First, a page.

Wiederspahn said he wasn't aware there was a festival in Cheyenne until recently, but he jumped on the opportunity to show his film to friends and family. For him, the allure of coming back to the town where he performed regularly at the Cheyenne Little Theatre Players before heading off to Los Angeles is a dream situation.

"Wyoming has always been home to me, no matter where I lived, so it is great to come back with this movie," he said. "I am really hoping for a big crowd and looking forward to a question-and-answer session afterwards."



When: Friday, 6-9 p.m.

Where: Atlas Theater, 211 W. Lincolnway

Vitals: 90 minutes, unrated, documentary


About: Produced and released on HBO, "American Winter" looks at the personal stories of families in Portland, Ore., struggling to meet basic needs like shelter and electricity after living comfortably in the middle class before the economic downturn.

The film focuses on families who call the information and referral service 211 for help navigating the social services available in their area, searching for assistance in paying for gas and electricity.

Filmed over the course of a winter, it is a brutally honest look at the social services network and how it functions in today's society.

The screening is hosted in part by the Wyoming Children's Action Alliance, United Way of Laramie County and Wyoming 211. A panel discussion about the film and the programs in Cheyenne will follow the screening.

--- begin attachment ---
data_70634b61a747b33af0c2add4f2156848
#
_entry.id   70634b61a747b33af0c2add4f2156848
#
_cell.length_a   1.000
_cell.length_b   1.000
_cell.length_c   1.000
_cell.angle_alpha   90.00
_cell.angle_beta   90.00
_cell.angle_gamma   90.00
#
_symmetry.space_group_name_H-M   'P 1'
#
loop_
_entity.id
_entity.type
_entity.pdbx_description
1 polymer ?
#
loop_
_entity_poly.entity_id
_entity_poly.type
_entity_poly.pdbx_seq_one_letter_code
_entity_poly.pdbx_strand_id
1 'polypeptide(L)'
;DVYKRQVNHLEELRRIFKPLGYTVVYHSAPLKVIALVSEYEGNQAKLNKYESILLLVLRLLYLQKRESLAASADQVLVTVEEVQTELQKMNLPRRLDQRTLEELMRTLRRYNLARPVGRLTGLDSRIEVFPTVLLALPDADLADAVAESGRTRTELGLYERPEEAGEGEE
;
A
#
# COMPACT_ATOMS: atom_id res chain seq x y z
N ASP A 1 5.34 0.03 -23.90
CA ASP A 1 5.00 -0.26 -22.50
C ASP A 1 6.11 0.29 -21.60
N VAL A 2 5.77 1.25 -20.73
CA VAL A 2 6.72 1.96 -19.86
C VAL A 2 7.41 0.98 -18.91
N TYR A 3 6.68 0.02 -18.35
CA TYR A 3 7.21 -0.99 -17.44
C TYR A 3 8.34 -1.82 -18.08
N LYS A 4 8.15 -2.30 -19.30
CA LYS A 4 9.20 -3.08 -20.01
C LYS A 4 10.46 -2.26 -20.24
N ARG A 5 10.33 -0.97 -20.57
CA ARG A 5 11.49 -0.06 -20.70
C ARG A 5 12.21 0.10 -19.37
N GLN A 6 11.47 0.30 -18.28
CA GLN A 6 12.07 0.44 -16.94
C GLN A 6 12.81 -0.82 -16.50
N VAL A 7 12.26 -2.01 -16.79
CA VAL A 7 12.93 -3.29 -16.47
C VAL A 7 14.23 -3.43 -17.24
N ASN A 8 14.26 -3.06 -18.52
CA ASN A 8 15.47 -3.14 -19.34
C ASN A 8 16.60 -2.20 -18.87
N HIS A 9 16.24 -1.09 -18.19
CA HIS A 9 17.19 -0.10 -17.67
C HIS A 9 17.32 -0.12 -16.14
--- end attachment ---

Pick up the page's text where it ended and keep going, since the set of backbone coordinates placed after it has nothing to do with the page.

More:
When: Saturday, 4-6 p.m.

Where: Atlas Theatre, 211 W. Lincolnway

Vitals: 99 minutes, drama, unrated

About: Raised by a single mother in a rural New Hampshire town, 18-year-old Dawn Cowley sets out to find the father she has never known and discovers the devastating secret that had torn her family apart.

"Only Daughter" was written, produced and directed by former Cheyenne resident Aaron Wiederspahn, who will be available after the screening for a question-and-answer session.


When: Saturday, 10 a.m.-2 p.m.

Where: The Hynds Building, 1602 Capitol Ave.

Vitals: 96 minutes, fantasy, unrated

About: A whimsical and modern retelling of the "Wizard of Oz" from a Canadian film company. A father reinvents memories of his daughter trapped in her favorite film. The result is a love letter to cinema, imagination and the meaning of home.


When: Saturday, 7- 9 p.m.

Where: Atlas Theatre, 211 W. Lincolnway

Vitals: "Pepper" is 10 minutes while "Loaded" is five minutes. Both films are unrated.

About: Both films deal with magic and serve as an introduction to a live mentalist show from local illusionist Dan Jaspersen.


When: Sunday, 7-9 p.m.

Where: Atlas Theatre, 211 W. Lincolnway

Vitals: 13 minutes, unrated, documentary

About: Wyoming singer/song writer Jalan Crossland hosts this film about his roots as a banjo player and how that instrument fits into the history of the silver screen from 1903 to the present.

Local bluegrass group Beatgrass will perform after the showing.


(c)2013 Wyoming Tribune-Eagle (Cheyenne, Wyo.)